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Introduction: One of the most fascinating invertebrate groups is the phylum Echinodermata. Meaning "spiny skin." members of this group have spines of some sort covering their bodies. These spines may be very pronounced, like in the sea urchin, or very reduced, as in the sand dollar (see images below). All echinoderms are marine, meaning they all live in salt water and about 6,000 different species have been identified.

All members of this group also exhibit radial symmetry. This means they have a central axis and be divided into equal pieces like cutting a pie. Specifically, echinoderms have pentamerous radial symmetry. They can all be cut evenly into 5 equal parts, regardless of how many arms they may have. Notice the "starfish" imprint on the sand dollar above? All members of this phylum show this trait.

Echinoderms use tube feet for locomotion and a very sophisticated hydrolic system to make it work. This system is called a water-vascular system and it starts with an opening on the dorsal side of the animal. This opening is called the madreporite. When looking at a starfish, many people often mistake it for an eye because it is usually orange in color (the "eyes" of a starfish are located at the end of each arm). Water is pumped in through this opening into a series of tubes that go all around the animal's body. By regulating where the water goes, the echinoderm can force certain tube feet out while contracting others. This prevents it from getting tired and allows it to move across the ocean floor.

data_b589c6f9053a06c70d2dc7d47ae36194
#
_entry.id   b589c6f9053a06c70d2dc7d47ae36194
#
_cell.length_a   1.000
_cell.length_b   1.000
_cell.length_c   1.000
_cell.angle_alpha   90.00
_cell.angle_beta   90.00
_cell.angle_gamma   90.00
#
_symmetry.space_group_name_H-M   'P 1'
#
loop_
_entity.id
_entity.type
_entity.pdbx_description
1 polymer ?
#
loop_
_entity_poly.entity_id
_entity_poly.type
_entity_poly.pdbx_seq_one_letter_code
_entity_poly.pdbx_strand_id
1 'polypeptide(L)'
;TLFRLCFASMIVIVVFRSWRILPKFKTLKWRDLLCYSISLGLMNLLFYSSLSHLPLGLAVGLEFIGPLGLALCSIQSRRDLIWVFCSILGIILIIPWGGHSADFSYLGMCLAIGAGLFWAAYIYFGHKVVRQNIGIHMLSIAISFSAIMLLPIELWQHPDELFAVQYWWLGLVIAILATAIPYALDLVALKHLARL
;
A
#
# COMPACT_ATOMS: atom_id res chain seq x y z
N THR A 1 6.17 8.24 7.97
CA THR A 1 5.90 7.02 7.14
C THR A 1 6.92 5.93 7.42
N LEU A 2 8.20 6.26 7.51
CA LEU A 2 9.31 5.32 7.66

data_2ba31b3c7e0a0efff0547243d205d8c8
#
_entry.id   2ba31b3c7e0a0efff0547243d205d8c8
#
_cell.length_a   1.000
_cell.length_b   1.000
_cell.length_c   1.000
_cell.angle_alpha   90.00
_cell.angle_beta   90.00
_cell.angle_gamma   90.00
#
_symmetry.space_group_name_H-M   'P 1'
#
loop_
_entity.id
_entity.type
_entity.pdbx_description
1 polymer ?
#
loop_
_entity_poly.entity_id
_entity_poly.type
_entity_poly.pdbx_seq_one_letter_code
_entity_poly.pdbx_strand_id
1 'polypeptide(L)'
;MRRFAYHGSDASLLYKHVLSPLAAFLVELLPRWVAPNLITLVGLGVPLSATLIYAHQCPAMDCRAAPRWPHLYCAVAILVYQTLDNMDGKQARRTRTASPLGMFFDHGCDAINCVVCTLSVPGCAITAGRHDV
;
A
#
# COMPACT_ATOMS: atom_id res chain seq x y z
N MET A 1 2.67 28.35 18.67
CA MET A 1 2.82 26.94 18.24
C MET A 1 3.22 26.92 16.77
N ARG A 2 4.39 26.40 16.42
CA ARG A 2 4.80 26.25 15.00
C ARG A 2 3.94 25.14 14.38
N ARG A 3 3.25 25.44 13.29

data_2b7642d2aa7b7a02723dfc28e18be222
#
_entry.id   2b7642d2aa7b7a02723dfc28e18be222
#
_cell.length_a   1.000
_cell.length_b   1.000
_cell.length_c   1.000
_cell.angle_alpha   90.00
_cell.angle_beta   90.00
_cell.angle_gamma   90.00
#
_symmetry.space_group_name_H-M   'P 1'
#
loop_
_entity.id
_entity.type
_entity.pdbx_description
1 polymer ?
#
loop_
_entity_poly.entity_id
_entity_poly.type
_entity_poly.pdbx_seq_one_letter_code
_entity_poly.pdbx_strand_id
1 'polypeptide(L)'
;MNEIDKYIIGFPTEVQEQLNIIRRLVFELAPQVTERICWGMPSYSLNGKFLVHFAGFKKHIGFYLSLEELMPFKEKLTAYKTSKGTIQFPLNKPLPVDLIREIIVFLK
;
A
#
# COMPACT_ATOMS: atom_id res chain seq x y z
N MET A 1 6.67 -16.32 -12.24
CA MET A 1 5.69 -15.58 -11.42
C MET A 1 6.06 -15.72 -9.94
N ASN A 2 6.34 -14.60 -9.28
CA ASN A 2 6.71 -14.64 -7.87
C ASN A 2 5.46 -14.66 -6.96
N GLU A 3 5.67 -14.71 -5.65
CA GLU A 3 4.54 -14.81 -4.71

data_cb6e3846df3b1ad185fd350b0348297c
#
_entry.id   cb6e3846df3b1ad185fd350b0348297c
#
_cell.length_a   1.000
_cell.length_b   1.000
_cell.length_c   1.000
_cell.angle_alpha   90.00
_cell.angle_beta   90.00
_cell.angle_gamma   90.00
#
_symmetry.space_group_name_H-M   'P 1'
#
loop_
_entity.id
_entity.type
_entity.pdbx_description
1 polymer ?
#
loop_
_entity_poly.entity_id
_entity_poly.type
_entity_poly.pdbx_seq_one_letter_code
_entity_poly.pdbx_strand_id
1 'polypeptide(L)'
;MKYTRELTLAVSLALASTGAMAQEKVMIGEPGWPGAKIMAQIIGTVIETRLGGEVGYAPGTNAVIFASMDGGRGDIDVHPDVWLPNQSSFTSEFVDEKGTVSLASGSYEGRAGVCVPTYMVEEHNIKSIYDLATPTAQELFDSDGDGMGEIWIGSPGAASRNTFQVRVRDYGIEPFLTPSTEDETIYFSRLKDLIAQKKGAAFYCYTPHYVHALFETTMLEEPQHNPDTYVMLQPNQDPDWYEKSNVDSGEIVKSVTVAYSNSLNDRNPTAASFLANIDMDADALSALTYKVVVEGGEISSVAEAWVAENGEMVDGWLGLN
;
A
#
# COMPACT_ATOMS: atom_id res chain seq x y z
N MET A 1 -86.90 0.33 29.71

One particularly peculiar member of the Echinodermata is called a sea cucumber. Looking like a giant slug (see image left), this creature uses its tube feet to move across the ocean floor in search of prey. When danger is near, or when someone picks them up, these animals have a very unique defense mechanism. They are able to throw their stomachs up out of their mouths. Chances are, if you were holding a sea cucumber and it did this, you would drop it.

Sea cucumbers are actually a prized food source in some parts of the world.

Directions for this Lesson: Answer the practice questions and then watch the video to learn more about this amazing group of invertebrates.

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